Arduino, Processing
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Stewart – A mutually trustful interface for a fully autonomous car

Created by Felix Ros, Stewart is a hypothetical tactile interface designed for a fully autonomous car. Working around the idea that even thought self-driving offer obvious benefits, they also eliminate a sense of freedom, expression, and control while driving. Stewart’s objective is to accommodate a healthy relation between man and machine.

So why would you want to control a car that drives itself? Learning to trust a (new) technology takes time. Humans are very unpredictable creatures that tend to change their minds frequently. For example: while driving you want to make a detour or you may need a coffee break. These changes of plan can easily be communicated to the car trough Stewart.

The device has been designed to provide the user with constant updates about the car’s behaviour and its intentions. If one does not agree with the car’s next course of action, the user can manipulate Stewart to change this. Stewart will learn from the driver as they learn from Stewart, hopefully resulting in a mutually trustful relation.

Stewart uses software designed for a platform that uses 6 servo’s controlled by an Arduino. Inspired by Felix’s previous projects (one, two, three, four), Processing sketch (available here) calculates the transition of all the six degrees of freedom and feeds the information to Arduino, controlling the servos. Felix has made step by step process of making Stewart available on Instructables and you can find out more here.

Stewart is Felix’s Final Bachelor Project at the Eindhoven University of Technology / Department of Industrial Design, 2015.

Project PageFelix Ros



  • Charles Gallant

    Beautiful design and interactivity – although if the goal was to instill trust, I wonder why straying from the (very trusted, globally understood) steering wheel and pedals is necessary. Joystick-based driving has benefits, but even without the autonomous driving context, this UI is already starting from a place where most drivers will feel a lack of control (and therefore, trust). I may be missing context here :)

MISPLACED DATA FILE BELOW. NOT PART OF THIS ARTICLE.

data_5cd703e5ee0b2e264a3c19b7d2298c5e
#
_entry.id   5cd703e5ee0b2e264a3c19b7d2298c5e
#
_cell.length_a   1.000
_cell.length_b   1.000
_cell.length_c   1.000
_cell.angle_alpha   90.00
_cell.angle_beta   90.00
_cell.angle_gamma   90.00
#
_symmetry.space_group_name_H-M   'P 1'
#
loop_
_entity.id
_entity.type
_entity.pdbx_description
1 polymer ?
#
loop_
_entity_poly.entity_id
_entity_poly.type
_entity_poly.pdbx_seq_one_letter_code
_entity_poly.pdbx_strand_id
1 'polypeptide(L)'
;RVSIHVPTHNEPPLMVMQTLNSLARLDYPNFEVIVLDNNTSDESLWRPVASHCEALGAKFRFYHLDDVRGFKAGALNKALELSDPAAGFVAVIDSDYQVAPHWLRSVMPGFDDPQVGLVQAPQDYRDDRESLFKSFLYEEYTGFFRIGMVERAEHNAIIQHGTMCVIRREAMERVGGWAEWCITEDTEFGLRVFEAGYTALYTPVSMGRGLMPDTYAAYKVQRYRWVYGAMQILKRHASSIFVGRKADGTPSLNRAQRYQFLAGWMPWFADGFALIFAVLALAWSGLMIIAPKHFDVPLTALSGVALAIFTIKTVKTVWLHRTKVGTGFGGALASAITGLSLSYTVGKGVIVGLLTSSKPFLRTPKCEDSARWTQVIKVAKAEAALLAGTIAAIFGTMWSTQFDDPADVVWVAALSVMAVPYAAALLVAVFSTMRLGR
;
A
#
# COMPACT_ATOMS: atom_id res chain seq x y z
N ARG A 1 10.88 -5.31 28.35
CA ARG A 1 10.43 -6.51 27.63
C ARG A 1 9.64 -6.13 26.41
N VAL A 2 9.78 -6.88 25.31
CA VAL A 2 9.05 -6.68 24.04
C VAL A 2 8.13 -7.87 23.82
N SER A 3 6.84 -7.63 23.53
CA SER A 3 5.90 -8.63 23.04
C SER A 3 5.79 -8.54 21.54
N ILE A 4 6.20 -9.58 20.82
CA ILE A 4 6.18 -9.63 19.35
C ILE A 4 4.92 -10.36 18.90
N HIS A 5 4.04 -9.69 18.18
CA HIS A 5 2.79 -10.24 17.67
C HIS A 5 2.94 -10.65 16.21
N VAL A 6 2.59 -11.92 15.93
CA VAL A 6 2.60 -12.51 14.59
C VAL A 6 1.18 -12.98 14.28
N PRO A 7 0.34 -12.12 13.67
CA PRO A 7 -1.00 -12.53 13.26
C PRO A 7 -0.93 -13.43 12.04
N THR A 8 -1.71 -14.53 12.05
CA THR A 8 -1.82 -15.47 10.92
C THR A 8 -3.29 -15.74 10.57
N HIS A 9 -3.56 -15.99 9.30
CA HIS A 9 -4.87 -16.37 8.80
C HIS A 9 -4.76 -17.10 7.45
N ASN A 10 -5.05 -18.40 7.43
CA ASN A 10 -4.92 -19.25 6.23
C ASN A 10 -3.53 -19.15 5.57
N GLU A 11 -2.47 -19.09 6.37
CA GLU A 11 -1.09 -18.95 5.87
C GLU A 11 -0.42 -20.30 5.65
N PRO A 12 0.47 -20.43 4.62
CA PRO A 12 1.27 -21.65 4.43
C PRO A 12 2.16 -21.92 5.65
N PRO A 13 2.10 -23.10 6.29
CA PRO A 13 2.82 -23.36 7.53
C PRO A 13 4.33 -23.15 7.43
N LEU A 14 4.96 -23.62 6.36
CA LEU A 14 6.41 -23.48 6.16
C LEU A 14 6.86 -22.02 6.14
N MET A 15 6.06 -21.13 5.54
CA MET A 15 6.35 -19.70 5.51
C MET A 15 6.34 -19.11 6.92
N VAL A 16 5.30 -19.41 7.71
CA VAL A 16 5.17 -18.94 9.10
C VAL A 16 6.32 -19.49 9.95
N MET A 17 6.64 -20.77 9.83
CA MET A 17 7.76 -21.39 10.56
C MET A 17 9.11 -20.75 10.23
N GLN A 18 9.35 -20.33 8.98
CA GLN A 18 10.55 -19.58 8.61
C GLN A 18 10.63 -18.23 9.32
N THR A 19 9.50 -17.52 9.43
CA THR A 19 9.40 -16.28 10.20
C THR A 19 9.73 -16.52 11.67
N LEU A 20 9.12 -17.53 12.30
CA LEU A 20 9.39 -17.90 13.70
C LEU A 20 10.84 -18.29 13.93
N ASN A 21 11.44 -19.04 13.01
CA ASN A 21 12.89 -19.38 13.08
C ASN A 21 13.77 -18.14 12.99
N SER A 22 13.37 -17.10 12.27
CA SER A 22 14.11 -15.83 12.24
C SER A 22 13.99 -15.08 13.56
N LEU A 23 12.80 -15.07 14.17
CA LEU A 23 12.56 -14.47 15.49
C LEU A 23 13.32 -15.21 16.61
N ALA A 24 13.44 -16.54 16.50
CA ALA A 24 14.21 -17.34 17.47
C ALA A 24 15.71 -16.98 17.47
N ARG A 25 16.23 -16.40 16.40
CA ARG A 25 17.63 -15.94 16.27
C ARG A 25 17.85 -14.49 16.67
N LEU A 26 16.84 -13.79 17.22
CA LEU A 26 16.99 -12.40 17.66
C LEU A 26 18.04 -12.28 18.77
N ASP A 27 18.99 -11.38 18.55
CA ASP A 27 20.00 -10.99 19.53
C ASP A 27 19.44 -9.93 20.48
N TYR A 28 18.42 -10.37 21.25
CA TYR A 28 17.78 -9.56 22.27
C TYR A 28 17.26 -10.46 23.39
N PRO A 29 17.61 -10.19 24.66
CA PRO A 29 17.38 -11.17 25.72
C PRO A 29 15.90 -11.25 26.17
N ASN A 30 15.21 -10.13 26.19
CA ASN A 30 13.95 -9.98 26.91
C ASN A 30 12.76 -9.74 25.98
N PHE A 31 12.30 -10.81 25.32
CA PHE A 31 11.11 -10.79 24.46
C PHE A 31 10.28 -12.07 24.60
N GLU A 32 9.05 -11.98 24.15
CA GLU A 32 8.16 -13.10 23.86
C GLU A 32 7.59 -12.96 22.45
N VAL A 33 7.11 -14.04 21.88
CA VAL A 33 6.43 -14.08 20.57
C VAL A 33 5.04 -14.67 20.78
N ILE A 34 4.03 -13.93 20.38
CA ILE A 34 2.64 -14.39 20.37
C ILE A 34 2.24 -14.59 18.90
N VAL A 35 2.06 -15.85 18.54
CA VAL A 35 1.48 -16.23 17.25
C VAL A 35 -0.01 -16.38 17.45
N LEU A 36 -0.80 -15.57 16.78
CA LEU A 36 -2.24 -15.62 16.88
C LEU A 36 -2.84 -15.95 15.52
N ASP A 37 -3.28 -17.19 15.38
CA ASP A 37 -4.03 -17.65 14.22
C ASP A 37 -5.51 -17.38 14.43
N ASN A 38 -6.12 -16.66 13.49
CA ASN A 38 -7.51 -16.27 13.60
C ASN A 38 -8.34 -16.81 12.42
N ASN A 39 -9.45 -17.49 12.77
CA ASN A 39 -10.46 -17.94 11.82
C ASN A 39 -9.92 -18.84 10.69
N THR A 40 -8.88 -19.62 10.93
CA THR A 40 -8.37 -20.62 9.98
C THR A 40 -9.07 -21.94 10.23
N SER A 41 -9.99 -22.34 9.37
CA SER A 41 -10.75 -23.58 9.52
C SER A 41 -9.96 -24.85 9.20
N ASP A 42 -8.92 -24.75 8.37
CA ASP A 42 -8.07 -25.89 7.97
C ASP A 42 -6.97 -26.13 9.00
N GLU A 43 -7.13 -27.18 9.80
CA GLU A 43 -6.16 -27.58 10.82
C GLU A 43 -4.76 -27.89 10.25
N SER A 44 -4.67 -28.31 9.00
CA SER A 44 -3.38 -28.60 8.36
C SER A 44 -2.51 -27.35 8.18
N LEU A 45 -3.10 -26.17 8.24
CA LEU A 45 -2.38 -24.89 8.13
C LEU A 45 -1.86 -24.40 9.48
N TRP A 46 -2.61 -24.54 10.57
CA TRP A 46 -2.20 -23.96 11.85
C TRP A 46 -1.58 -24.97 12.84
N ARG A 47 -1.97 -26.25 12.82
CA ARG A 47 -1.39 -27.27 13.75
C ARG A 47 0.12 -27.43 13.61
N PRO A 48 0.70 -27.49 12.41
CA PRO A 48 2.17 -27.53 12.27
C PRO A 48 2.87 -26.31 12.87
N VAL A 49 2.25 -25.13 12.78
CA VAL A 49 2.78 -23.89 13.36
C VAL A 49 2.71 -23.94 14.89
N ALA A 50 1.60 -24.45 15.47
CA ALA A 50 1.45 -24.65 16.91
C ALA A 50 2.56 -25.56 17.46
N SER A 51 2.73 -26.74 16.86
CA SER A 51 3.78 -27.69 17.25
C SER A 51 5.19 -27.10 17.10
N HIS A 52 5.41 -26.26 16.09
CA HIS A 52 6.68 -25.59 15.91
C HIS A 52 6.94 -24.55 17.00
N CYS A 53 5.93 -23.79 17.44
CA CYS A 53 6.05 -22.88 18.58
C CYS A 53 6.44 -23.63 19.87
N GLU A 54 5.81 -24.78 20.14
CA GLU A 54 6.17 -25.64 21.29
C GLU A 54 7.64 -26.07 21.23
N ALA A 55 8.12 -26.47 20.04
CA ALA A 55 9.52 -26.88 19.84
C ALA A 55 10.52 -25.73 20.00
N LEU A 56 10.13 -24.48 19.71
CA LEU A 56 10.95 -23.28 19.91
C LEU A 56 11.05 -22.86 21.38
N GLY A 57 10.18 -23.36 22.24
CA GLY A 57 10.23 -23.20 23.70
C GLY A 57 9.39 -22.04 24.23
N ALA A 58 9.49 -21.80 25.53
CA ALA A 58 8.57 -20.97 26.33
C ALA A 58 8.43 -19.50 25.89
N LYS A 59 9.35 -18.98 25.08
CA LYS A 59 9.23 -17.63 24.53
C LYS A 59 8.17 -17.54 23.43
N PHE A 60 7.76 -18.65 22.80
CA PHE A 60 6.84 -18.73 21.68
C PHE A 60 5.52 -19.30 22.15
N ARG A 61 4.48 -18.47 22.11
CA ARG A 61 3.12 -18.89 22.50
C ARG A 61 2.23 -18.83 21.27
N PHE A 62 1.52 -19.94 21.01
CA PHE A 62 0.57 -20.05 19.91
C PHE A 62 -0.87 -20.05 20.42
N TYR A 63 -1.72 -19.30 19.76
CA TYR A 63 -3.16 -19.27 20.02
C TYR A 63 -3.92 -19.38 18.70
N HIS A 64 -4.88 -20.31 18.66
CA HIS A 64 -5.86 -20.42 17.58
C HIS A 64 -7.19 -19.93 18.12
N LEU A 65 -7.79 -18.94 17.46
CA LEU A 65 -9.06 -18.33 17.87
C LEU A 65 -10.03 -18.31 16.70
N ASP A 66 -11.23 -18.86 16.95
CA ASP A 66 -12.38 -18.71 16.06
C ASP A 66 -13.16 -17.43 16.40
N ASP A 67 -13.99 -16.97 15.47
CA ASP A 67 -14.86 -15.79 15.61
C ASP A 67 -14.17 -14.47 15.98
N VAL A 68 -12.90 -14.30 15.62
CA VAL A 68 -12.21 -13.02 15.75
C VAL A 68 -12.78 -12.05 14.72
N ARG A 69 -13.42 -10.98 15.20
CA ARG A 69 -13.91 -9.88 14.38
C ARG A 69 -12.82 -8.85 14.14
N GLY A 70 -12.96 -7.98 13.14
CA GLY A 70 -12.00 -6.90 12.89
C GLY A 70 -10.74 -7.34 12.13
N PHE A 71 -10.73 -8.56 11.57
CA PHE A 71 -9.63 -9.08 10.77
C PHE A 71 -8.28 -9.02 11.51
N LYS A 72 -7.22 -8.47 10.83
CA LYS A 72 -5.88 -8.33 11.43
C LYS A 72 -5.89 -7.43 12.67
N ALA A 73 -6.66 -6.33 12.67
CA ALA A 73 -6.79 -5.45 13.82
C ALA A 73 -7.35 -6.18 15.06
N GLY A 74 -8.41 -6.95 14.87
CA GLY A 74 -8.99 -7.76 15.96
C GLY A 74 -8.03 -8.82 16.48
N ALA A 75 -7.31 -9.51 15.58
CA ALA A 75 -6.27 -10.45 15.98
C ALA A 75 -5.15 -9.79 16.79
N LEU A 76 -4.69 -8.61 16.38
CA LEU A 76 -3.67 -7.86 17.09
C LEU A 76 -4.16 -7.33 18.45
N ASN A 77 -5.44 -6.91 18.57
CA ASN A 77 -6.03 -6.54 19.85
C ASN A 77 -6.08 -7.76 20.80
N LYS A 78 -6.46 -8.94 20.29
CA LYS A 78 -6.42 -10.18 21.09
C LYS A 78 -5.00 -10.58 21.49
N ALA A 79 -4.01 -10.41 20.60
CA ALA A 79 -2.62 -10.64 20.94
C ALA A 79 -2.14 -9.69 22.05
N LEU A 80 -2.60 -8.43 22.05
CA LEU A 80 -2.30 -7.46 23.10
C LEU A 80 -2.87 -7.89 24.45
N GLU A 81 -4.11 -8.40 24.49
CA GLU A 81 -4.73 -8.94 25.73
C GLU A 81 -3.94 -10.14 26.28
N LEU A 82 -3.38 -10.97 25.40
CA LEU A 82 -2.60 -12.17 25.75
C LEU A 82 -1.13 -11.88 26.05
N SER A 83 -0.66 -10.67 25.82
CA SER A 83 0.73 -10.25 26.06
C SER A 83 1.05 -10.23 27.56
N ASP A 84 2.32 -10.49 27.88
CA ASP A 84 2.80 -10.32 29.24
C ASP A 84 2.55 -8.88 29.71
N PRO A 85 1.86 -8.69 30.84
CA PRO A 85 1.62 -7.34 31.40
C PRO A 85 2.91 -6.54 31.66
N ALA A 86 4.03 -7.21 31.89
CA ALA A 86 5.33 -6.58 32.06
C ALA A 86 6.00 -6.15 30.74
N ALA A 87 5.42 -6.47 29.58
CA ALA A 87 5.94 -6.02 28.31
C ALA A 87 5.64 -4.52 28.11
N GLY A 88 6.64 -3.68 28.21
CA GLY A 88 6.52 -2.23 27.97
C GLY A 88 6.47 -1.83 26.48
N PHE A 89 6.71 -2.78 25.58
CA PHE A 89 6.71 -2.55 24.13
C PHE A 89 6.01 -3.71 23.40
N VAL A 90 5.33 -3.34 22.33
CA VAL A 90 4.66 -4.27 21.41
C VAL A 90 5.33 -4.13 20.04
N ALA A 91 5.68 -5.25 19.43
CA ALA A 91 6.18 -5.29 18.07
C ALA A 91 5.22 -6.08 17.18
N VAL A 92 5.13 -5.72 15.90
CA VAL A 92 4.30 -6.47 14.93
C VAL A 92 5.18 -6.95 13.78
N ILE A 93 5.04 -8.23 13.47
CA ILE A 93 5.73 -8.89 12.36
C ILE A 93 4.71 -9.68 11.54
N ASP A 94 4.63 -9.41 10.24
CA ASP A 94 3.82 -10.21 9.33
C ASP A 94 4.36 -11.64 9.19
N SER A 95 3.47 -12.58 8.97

• Tiago Roldão

    Well, considering that your influence over a self driving car is inherently indirect, seems to me that a steering wheel and pedals would be counterproductive – a typically direct link to the car’s motion now rendered “meaningless”. I’d imagine that turning the wheel and seeing nothing happen would be potentially very desinpowering.

  • Jerome Peloquin

    How about a neuro-interface similar to advanced flight control systems that read intention and act …?

  • Felix Ros

    The idea of a car without a steering wheel is a bit scary, I agree. However a steering wheel isn’t very expressive and will never be as rich of an interaction as Stewart (which has 6 DOF). Also Stewart is there to give you a voice in the way of driving, not to control the car. Stewart is an interpretation of this new concept, I do think the joystick type if interaction might not be ideal for a moving car. You need something to hold on to in a moving vehicle.

  • Rohitash Singh

    I like the idea of neuro-interfaces, a machine (i.e Automobile) responding based on our intention. It need high degree of synchronisation with the human mind, like our Arms, foot, etc has. It seems easy because they all are already parts of one body. Neural-interface works well in wearable technology ( coalesced with the human body), but with the Automobiles it would be little challenging ( i.e how quick response it would be, How the feeling of secondary body will be eliminated, etc) .